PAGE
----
, glass, transparent stuff, matte, the way that you
highlight it is– it’s like, I don’t know, like a maze. I mean, you can do a
lot and learn a lot, while shooting this,
about the light. One more thing
just to test you– how I fix this
reflection at the bottom, how to make reflection
to go all the way to the bottom of the bottle? AUDIENCE: [INAUDIBLE]? ALEX KOLOSKOV: Say again? AUDIENCE: [INAUDIBLE]? ALEX KOLOSKOV: One thing,
correct– so table, because reflection from
the table is what we see. Another thing, if you
still want to– well, it’s probably really the same. What I do this
instead of moving, I can move the
camera lower, right? You understand when we’re
shooting something cylindrical a little bit from
the top, it reflects at some point the table. If I move it almost like from
the bottom a little bit– probably a little bit more–
you won’t see the table at some angle, of course. [CAMERA CLICKS] OK, so almost to the bottom. Just again, just
one of the examples of how to deal with
all those reflections. Let’s try to finish the shot. What we can do is this. We can put the background light. You know it when you
work with models. It’s also one of
the coolest thing is to separate your subject
from the background. And if subject is dark
and background is dark, the only way to separate
it beside creating the edge reflection, right,
the ring light, is to just make a spot
on the background. So let’s try to do this. Let’s see how do you work. [CAMERA CLICKS] OK, again, cropping it, then
making a nice reflection. Let’s see what will come. [CAMERA CLICKS] OK, a little bit closer. You see what I’m doing? If I want to remove the gap
on top of the bottle– well, I’m probably getting
too technical. Don’t you think? No? [CAMERA CLICKS] [CHUCKLES] Didn’t get it yet. More. [CAMERA CLICKS] OK, almost. [CAMERA CLICKS] It looks my tripod– this is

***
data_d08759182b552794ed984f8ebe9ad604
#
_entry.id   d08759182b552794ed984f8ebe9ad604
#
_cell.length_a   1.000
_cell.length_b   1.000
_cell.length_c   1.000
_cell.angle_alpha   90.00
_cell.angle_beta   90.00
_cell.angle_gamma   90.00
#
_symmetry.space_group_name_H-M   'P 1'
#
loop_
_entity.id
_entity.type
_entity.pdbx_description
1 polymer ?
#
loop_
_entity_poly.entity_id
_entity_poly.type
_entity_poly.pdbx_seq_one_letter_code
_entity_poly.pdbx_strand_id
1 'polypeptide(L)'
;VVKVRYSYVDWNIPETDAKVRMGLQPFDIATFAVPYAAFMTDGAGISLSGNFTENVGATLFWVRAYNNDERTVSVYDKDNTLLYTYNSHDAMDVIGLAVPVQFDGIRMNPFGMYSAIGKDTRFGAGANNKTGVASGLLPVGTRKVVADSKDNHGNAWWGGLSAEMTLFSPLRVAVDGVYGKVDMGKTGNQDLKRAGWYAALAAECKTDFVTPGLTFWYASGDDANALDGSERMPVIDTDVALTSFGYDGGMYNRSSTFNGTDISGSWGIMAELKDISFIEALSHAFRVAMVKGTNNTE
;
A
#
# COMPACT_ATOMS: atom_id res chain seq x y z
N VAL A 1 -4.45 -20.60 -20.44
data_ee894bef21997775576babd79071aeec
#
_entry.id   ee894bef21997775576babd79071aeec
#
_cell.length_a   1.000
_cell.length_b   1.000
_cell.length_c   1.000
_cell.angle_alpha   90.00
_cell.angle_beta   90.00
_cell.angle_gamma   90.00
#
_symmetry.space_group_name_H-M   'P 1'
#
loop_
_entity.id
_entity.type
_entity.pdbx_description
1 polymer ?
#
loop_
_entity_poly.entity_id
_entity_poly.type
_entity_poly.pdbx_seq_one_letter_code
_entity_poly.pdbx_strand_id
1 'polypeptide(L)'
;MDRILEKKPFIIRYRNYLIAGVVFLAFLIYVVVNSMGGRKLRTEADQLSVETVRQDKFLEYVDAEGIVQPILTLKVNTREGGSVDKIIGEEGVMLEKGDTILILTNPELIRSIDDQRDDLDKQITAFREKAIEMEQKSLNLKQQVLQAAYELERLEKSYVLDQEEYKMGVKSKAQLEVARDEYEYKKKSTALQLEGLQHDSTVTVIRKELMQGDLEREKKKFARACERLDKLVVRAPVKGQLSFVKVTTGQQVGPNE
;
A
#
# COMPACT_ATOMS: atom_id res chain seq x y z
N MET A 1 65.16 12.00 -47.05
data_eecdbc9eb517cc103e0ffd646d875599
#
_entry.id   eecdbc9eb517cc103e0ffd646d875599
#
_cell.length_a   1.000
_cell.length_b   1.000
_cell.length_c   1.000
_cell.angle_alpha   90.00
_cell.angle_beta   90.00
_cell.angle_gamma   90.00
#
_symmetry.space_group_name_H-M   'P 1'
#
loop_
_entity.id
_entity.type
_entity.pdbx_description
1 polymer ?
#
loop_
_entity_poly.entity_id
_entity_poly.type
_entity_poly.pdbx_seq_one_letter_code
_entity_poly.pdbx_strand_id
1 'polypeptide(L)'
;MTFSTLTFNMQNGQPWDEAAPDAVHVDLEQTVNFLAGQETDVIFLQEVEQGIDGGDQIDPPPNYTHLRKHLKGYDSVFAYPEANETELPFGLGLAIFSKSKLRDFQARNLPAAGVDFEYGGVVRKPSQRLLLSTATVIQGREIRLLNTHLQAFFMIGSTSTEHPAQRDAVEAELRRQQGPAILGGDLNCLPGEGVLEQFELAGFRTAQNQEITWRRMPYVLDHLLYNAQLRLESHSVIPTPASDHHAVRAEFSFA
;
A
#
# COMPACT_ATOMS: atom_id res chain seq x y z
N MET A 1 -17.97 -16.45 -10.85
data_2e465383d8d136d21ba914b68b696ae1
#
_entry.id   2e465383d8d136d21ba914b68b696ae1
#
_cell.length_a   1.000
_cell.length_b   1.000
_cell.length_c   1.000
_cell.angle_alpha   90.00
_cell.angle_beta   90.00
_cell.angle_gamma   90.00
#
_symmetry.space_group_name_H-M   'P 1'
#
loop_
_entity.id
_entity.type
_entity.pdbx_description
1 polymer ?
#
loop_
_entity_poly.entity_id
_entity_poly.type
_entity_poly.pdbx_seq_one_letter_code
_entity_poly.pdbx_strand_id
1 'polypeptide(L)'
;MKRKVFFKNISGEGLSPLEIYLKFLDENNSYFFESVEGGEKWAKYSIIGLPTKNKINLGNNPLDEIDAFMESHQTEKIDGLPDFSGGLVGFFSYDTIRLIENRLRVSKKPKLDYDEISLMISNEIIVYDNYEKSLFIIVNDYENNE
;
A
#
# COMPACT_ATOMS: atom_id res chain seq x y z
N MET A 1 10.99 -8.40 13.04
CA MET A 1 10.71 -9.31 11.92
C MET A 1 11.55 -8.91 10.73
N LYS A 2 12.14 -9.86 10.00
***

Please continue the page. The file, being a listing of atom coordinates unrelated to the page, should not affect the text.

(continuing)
my new tripod for travel– not made for Hasselblad,
and it’s kind of floating. So let’s finalize the shot. Please be my holder for the
reflector one more time. And now I rotated
bottle more to– I mean I rotated the
label, showing the label. And let’s do a shot. OK. [CAMERA CLICKS] Kyrill, a little bit further. It’s little bit too much light. [CAMERA CLICKS] OK, so with two
lights probably is the best way to shoot bottle. Of course, I would need
probably a third light to make a little bit better
reflection for the label. But we’re going to stop on this. Now I’ll show you a little
bit of splash photography, OK? We’re going to make– I’m
going to put the glass. Because it’s similar shape,
right, to the bottle, the light hits the top of
this, which we kind of created. Should work for us, at
least at some point. One more thing that I see– you
know about [INAUDIBLE], that [INAUDIBLE], the
guy [INAUDIBLE] that created this nice culture
of basically telling behind the scenes,
they kind of set up of how they took a picture. Usually it’s portraiture
or some outdoors shot. And usually the
scene is like this, one light on the right,
second light from top or a little bit from
left, for example. And it’s enough for
people to understand how to take that type of portrait. With this light, you see how
little change of position the diffuser or
light– your light, let’s say– changing the
angle, it affects pictures so much that basically
there is no way to memorize lighting setups
for still life photography. Yes, you can memorize
how I just shoot a bottle and can actually
shoot it much better but using the same technique. But if your bottle will
be not a straight cylinder but a little bit like that–
you know what I’m saying? It’s not going to work. Well, you need to
modify the light on the top to make it
work for that bottle. If bottle is like spherical,
again, it’s not going to work. The only thing to be successful
at still life photography is to understand how light
comes through the camera, where it’s coming from, what kind
of reflection do you see. Is it reflection or refraction? For example, now you’re going
to see some refraction probably, right? We can see through our subject. Let me replace it
with different gel. Sometime it’s cool to
have colored light. Again, one of those
emotional things in still life
photography, one color can help you to
bring some something. So, our glass– and
let’s have some magic. One of the magic comes
from fake things, as usual. In still life photography,
it’s the same thing. This is fake ice. It’s a beautiful
acrylic fake ice cubes. And well, you’ve probably seen
those advertisement pictures with some alcohol,
probably with little glass filled with alcohol